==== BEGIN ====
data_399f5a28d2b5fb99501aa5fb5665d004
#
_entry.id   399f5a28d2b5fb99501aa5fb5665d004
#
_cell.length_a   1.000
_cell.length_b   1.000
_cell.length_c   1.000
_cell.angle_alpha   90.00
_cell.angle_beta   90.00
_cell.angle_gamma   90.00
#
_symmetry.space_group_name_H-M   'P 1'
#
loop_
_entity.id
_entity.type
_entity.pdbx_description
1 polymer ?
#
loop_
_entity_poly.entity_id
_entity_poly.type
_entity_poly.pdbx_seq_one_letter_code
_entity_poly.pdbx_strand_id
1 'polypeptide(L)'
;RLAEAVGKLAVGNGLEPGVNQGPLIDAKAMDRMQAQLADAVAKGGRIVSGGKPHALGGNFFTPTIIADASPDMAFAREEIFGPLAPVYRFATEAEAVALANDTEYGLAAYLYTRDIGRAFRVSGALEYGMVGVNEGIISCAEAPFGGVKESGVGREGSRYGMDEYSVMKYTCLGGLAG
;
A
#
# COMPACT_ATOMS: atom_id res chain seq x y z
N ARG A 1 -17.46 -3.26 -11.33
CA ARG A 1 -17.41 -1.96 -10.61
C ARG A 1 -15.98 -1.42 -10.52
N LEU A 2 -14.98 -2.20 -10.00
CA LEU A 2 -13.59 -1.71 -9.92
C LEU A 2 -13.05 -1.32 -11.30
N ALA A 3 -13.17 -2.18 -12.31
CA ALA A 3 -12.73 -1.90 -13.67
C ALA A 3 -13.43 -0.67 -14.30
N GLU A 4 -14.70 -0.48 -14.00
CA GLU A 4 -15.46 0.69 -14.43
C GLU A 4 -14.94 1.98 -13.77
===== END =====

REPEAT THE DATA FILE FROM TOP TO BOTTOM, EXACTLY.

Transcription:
data_399f5a28d2b5fb99501aa5fb5665d004
#
_entry.id   399f5a28d2b5fb99501aa5fb5665d004
#
_cell.length_a   1.000
_cell.length_b   1.000
_cell.length_c   1.000
_cell.angle_alpha   90.00
_cell.angle_beta   90.00
_cell.angle_gamma   90.00
#
_symmetry.space_group_name_H-M   'P 1'
#
loop_
_entity.id
_entity.type
_entity.pdbx_description
1 polymer ?
#
loop_
_entity_poly.entity_id
_entity_poly.type
_entity_poly.pdbx_seq_one_letter_code
_entity_poly.pdbx_strand_id
1 'polypeptide(L)'
;RLAEAVGKLAVGNGLEPGVNQGPLIDAKAMDRMQAQLADAVAKGGRIVSGGKPHALGGNFFTPTIIADASPDMAFAREEIFGPLAPVYRFATEAEAVALANDTEYGLAAYLYTRDIGRAFRVSGALEYGMVGVNEGIISCAEAPFGGVKESGVGREGSRYGMDEYSVMKYTCLGGLAG
;
A
#
# COMPACT_ATOMS: atom_id res chain seq x y z
N ARG A 1 -17.46 -3.26 -11.33
CA ARG A 1 -17.41 -1.96 -10.61
C ARG A 1 -15.98 -1.42 -10.52
N LEU A 2 -14.98 -2.20 -10.00
CA LEU A 2 -13.59 -1.71 -9.92
C LEU A 2 -13.05 -1.32 -11.30
N ALA A 3 -13.17 -2.18 -12.31
CA ALA A 3 -12.73 -1.90 -13.67
C ALA A 3 -13.43 -0.67 -14.30
N GLU A 4 -14.70 -0.48 -14.00
CA GLU A 4 -15.46 0.69 -14.43
C GLU A 4 -14.94 1.98 -13.77